|Know your wildlife - By Violah Makuvaza|
|Saturday, 21 July 2012 20:44|
Ndebele name: Isinqolamthi, Shona name: HohodzaTHE name is derived from the habit of climbing on trees and drilling into the bark for insect prey, a feeding method which attains its greatest development in this family. Out of nine species of southern African woodpeckers, four are found throughout Zimbabwe. These are the Bennett’s Woodpecker, Goldentailed Woodpecker, Cardinal Woodpecker and the Bearded Woodpecker. The Little Spotted Woodpecker is confined to eastern Zimbabwe, the Olive Woodpecker is scarcely found in Victoria Falls and the others are not found in Zimbabwe.
The woodpeckers’ plumage is variable and they are clearly marked on the belly, streaked bellies in the Goldentailed and Cardinal Woodpeckers, spotted belly in Bennett’s Woodpecker and barred belly in Bearded Woodpecker. The plumage is different for the sexes. The neck of the woodpecker is slender but very strong because of its exceedingly powerful muscles.
The wings are strong, rather rounded and the tail is rounded or wedge-shaped with the tail feathers modified forming the spine-tipped stiff rectrices which practically facilitate clinging to vertical surfaces.
The central pairs of retrices are shed in the moult after the others have regrown, an adaptation to preserve the supporting function of the tail. Woodpeckers have strong chisel-like beaks for drilling into wood for food or for nest construction and have thickened, shock absorbent bones of the head and strong neck muscles to make such poundings feasible.
The nostrils are covered by bristle-like feathers that protect the nostrils from wood dust. The tongue is extraordinarily long by means of muscles extending posteriorly around the back of the skull and originating at the base of the right upper jaw cavity and behind the right orbit allowing the tongue to be protruded about the length of the bill or more.
The tongue is cylindrical in cross section making it worm-like and mobile, it is capable of an extreme degree of protrusion owing to the great length of the supporting bones (horns). The tip of the tongue is hard and more or less bordered with bristles or borbs. It is coated with mucous from the well developed glands at its base making it sticky and used as an organ of touch and taste.
Climbing and Feeding
The hunt for food is usually over a restricted territory, which is scoured daily. The food consists of insects, fruits, nuts and the sap of trees. Sometimes this diet changes seasonally or the food is partly stored. The entire surface of each tree is examined from top to bottom. The flight from tree to tree is both jerky and noisy. On the ground the bird has an ungainly way of hopping after insects and worms. It attacks only wood-eating insects. Its stomach is always crammed with the pests of cultivated lands and forests. Woodpeckers are essentially tree-climbing birds clinging to a tree trunk with their claws using the stiff, spiky tail feathers as additional support. In this position using the robust head they hammer away at the bark with their strong wedge-shaped bill to extract insect larvae. The prey is then probed from the crevices with the tongue. The tongue can be used as a lime-twig for catching ants, as a brush for licking the sap of trees or as a lance to spear larger insects. Woodpeckers drill with their powerful beaks for borers that infest trees.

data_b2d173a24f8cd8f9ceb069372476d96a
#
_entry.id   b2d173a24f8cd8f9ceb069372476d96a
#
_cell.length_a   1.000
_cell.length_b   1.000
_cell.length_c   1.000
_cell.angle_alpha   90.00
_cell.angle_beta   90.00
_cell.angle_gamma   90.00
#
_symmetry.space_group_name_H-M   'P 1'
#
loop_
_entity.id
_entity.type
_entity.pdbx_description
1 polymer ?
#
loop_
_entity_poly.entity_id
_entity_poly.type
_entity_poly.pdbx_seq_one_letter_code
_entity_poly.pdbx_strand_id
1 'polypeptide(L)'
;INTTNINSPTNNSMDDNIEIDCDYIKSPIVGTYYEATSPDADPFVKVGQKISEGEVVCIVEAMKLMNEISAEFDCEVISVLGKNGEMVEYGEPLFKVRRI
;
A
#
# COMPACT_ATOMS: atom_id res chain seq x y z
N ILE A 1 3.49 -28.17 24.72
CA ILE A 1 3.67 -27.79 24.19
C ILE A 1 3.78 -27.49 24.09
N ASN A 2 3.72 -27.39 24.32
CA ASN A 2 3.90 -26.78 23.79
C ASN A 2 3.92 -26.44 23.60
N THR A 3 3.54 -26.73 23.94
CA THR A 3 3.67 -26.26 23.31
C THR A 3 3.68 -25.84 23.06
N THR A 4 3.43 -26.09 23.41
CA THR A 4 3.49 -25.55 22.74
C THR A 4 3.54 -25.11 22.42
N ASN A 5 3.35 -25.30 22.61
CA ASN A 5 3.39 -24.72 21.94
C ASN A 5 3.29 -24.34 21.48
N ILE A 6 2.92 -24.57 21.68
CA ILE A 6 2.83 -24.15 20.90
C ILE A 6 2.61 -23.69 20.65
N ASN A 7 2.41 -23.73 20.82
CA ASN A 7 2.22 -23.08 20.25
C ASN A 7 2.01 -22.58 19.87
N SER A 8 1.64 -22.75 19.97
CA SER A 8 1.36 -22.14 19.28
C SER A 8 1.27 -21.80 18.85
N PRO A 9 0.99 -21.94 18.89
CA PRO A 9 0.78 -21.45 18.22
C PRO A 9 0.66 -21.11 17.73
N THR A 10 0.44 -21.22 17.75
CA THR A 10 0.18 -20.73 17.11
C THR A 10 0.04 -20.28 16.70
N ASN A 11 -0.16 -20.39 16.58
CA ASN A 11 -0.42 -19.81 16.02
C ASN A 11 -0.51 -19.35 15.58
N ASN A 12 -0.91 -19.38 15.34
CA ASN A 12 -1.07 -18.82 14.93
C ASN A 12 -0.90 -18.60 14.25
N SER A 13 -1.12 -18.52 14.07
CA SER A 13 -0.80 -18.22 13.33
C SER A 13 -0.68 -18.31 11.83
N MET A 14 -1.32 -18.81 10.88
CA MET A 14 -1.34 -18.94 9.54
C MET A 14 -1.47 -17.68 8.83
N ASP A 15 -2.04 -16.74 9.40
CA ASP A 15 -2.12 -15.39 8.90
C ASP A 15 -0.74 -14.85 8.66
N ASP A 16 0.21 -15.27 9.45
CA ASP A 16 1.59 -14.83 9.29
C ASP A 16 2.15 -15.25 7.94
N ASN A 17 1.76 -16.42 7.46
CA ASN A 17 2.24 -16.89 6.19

Almost all woodpeckers have a loud and harsh voice, some have laughing or ringing cries. Many species produce an instrumental drumming sound by very rapid blows with the bill on dead branches. Birds which do not sing substitute other performances. The woodpeckers drum on dead limbs, and have strengthened neck muscles and thickened skull bones to withstand the pounding. The loud drumming of flickers on wood about dwellings can be an annoyance.
Breeding and Nesting
Woodpeckers excavate holes in dead trees, stumps or branches and lay their eggs in the cavity, on the bare floor of the excavation. They lay 2-8, pure white eggs. Woodpeckers nestlings often seem reluctant to venture out of a tree cavity and their first flight may end disastrously, in the clutches of a waiting predator, a tangle of briars, or a puddle of water. The nestling is fed by both parents and leaves nest after about 27 days which is fairly long a period. Woodpeckers sometimes construct new winter quarters seperate from their nesting holes, the male and female living apart.
Woodpeckers are usually solitary or in pairs when breeding. Woodpeckers sometimes do damage to trees or buildings in their quest for woodborers or for drumming sites. They tend to roost at low elevations on winter nights, where it is often more sheltered and warmer due to radiation.
* Violah Makuvaza is an Ornithology Curator at the Natural History Museum of Zimbabwe